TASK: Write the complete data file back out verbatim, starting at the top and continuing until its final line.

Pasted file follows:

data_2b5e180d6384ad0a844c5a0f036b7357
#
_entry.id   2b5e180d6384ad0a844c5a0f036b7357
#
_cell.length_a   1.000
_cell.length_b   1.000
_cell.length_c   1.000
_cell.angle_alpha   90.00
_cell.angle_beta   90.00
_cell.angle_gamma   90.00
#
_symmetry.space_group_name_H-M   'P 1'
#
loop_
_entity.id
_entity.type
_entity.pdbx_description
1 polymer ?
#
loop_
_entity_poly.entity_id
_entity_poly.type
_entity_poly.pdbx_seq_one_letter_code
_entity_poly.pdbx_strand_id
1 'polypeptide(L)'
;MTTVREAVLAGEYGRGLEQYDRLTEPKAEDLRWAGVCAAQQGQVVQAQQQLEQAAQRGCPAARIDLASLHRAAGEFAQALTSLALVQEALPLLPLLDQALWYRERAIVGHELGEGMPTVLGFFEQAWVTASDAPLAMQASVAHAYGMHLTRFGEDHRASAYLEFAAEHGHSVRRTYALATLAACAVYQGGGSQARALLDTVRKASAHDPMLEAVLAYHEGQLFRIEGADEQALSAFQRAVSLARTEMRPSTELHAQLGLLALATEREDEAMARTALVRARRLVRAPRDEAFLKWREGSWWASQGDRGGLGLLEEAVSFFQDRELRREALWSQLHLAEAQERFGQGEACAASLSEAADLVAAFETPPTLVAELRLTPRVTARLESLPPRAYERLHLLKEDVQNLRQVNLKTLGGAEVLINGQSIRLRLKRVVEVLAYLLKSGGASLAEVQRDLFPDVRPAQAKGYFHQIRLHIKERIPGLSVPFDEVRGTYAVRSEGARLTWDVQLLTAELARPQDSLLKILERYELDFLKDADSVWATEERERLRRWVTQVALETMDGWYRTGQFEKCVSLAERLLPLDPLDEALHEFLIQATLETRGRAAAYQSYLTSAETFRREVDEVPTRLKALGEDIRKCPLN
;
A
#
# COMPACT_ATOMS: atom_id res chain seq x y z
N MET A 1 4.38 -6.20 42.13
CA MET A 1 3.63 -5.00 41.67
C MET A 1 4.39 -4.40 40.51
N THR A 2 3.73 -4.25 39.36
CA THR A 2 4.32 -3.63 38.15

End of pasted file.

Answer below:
data_2b5e180d6384ad0a844c5a0f036b7357
#
_entry.id   2b5e180d6384ad0a844c5a0f036b7357
#
_cell.length_a   1.000
_cell.length_b   1.000
_cell.length_c   1.000
_cell.angle_alpha   90.00
_cell.angle_beta   90.00
_cell.angle_gamma   90.00
#
_symmetry.space_group_name_H-M   'P 1'
#
loop_
_entity.id
_entity.type
_entity.pdbx_description
1 polymer ?
#
loop_
_entity_poly.entity_id
_entity_poly.type
_entity_poly.pdbx_seq_one_letter_code
_entity_poly.pdbx_strand_id
1 'polypeptide(L)'
;MTTVREAVLAGEYGRGLEQYDRLTEPKAEDLRWAGVCAAQQGQVVQAQQQLEQAAQRGCPAARIDLASLHRAAGEFAQALTSLALVQEALPLLPLLDQALWYRERAIVGHELGEGMPTVLGFFEQAWVTASDAPLAMQASVAHAYGMHLTRFGEDHRASAYLEFAAEHGHSVRRTYALATLAACAVYQGGGSQARALLDTVRKASAHDPMLEAVLAYHEGQLFRIEGADEQALSAFQRAVSLARTEMRPSTELHAQLGLLALATEREDEAMARTALVRARRLVRAPRDEAFLKWREGSWWASQGDRGGLGLLEEAVSFFQDRELRREALWSQLHLAEAQERFGQGEACAASLSEAADLVAAFETPPTLVAELRLTPRVTARLESLPPRAYERLHLLKEDVQNLRQVNLKTLGGAEVLINGQSIRLRLKRVVEVLAYLLKSGGASLAEVQRDLFPDVRPAQAKGYFHQIRLHIKERIPGLSVPFDEVRGTYAVRSEGARLTWDVQLLTAELARPQDSLLKILERYELDFLKDADSVWATEERERLRRWVTQVALETMDGWYRTGQFEKCVSLAERLLPLDPLDEALHEFLIQATLETRGRAAAYQSYLTSAETFRREVDEVPTRLKALGEDIRKCPLN
;
A
#
# COMPACT_ATOMS: atom_id res chain seq x y z
N MET A 1 4.38 -6.20 42.13
CA MET A 1 3.63 -5.00 41.67
C MET A 1 4.39 -4.40 40.51
N THR A 2 3.73 -4.25 39.36
CA THR A 2 4.32 -3.63 38.15